The principal difference between the disks/cam elements 136,138 and the disks/cam elements 84, 86, previously described, is that provision is made to key the disks/cam elements 136, 138 to each other to thereby more positively maintain the disks/cam elements 136, 138 in a desired relative position.

To accomplish this keying function, cooperating, flat surfaces 140, 142 on the disks/cam elements 136,138 are provided with keying elements in the form of elongate ribs 144, 146 on the disks/cam elements 136, 138, respectively.

The lengths of the ribs 144 on the disk/cam element 136 project in a radial direction with respect to the axis 148 defined by the mounting bolt 150, about which the disks/cam elements 136, 138 are relatively repositionable between a first relative position, shown in FIG. 19, and a second relative position, shown in FIG. 20. The ribs 144 are provided at regular intervals, continuously around the axis 148. Between adjacent ribs 144, recesses 152 are defined. The surface 142 on the disk/cam element 138 has a similar configuration with alternating, radially projecting ribs 146 and recesses 154.

As the disks/cam elements 136, 138 are rotated relative to each other around the axis 148, the flat surfaces 140, 142 defined by the ribs 144, 146 slide, one against the other. As this occurs, each rib 144 repetitively, and alternatingly, moves against the ribs 146 and into the recesses 154 between adjacent ribs 146. The ribs 146 move repetitively and alternatingly against the ribs 144 and into the recesses adjacent ribs 144. The disks/cam elements 136, 138 are fixed in a desired relative position with the ribs 144 nested in the recesses 154 and the ribs 146 nested in the recesses 152. With the bolt 150 tightened to draw the surfaces 140, 142 against each other, the meshing interaction between the ribs 144, 146 and recesses 152, 154 positively keys the disks/cam elements 136, 138 against relative rotation around the axis 148.

The ribs 144, 146 and recesses 152, 154 are configured to be complementary in shape and location to allow keying of the disks/cam elements 136, 138 in a multitude of different positions. The number of positions is dictated by the number of ribs 144,146 and recesses 152,154.

A coil spring 158 can be used to facilitate relative positioning of the disks/cam elements 136, 138. By tightening a nut 160 onto the mounting bolt 150, an intermediate washer 162 can be drawn against the coil spring 158, thereby compressing it and thereby producing a biasing force that urges the disk/cam element 138 against the disk/cam element 136, and in turn the disk/cam element 136 against the mounting base 132. The nut 160 can be tightened to the point that the flat surfaces 140, 142 on the disks/cam elements 136, 138 are urged against each other with only a slight bias force, thereby allowing the disks/cam elements 136, 138 to be relatively rotated around the axis 148. With this arrangement, the ribs 144, 146 cooperate to produce a ratchet-type action on the disks/cam elements 136, 138 are rotatingly slid, each against the other. Once the desired relationship between the disks/cam elements 136, 138 is established, the nut 160 can be firmly tightened to maintain the desired relationship.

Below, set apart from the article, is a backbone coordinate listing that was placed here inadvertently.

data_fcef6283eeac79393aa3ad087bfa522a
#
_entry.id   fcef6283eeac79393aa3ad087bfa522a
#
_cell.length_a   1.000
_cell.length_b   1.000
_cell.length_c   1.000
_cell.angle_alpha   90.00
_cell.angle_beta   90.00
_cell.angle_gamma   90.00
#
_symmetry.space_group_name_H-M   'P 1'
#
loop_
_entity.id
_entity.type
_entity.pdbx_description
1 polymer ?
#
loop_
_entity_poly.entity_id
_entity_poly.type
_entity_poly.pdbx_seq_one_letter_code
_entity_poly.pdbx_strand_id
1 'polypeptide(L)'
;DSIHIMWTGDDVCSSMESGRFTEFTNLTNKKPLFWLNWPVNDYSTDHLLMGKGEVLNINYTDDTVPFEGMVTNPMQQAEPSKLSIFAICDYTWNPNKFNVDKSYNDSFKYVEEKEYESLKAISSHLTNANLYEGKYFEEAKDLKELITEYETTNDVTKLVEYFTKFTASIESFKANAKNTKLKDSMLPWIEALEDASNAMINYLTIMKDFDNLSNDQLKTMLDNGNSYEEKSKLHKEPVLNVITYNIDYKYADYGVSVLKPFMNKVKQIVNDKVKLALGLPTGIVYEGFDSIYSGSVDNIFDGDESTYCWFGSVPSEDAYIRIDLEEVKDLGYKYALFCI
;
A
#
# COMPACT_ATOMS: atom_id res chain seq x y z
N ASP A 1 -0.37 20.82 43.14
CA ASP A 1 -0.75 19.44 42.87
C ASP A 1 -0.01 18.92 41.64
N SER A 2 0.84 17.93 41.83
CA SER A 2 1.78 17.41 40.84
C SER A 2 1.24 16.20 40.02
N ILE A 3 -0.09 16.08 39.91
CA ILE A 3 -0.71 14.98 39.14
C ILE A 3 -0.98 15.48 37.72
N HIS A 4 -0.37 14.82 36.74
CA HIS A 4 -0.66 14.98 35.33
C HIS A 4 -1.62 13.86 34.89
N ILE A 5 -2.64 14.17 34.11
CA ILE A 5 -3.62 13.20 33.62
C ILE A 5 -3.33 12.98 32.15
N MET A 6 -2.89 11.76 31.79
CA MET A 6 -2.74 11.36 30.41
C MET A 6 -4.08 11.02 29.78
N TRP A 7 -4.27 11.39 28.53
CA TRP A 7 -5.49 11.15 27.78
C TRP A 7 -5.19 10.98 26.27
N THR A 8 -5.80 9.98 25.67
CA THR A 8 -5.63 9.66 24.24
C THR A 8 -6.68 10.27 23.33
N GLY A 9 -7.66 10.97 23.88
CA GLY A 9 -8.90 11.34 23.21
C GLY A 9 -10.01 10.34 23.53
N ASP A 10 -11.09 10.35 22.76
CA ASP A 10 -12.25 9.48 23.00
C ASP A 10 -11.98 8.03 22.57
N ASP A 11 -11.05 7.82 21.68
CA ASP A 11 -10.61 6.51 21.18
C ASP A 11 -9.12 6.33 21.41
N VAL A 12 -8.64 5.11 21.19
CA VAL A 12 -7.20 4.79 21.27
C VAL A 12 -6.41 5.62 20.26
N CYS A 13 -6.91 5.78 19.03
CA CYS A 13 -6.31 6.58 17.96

In one preferred form, a similar arrangement of radially projecting ribs 164 and recesses 166 defines the upper surface 168 of the disk/cam element 136. The surface 168 cooperates with a downwardly facing, substantially flat surface 170 on the mounting base 132. The flat surface 170 on the mounting base 132 has an arrangement of radially extending ribs 172 and recesses 174. The ribs 164, 172 cooperate with each other and the recesses 166, 174 to allow the disk/cam element 136 to be selectively rotatably repositioned relative to the mounting base 132 around the axis 148 and fixedly keyed together in a desired angular relationship.

By preloading the disks/cam elements 136, 138 against the mounting base 132 using the spring 158, a ratchet action can be produced between the surfaces 168, 170. Thus, the assembler can controllably select the desired angular relationship between the disk/cam element 136 and the mounting base 132 and the disks/cam elements 136, 138. Once the desired relationship is selected and preliminarily maintained by the cooperating rib and recess arrangement, the nut 160 can be secured to fix this relationship.

Optionally, a like structural connection can be made between the bottom surface 176 on the disk/cam element 138 and a support 178 for the adjusting subassembly 130 and mounting base 132. That is, the surface 176 can be defined by radially projecting ribs 180 and recesses 182 which cooperate with an arrangement of ribs/recesses shown schematically at 184 on the support 178.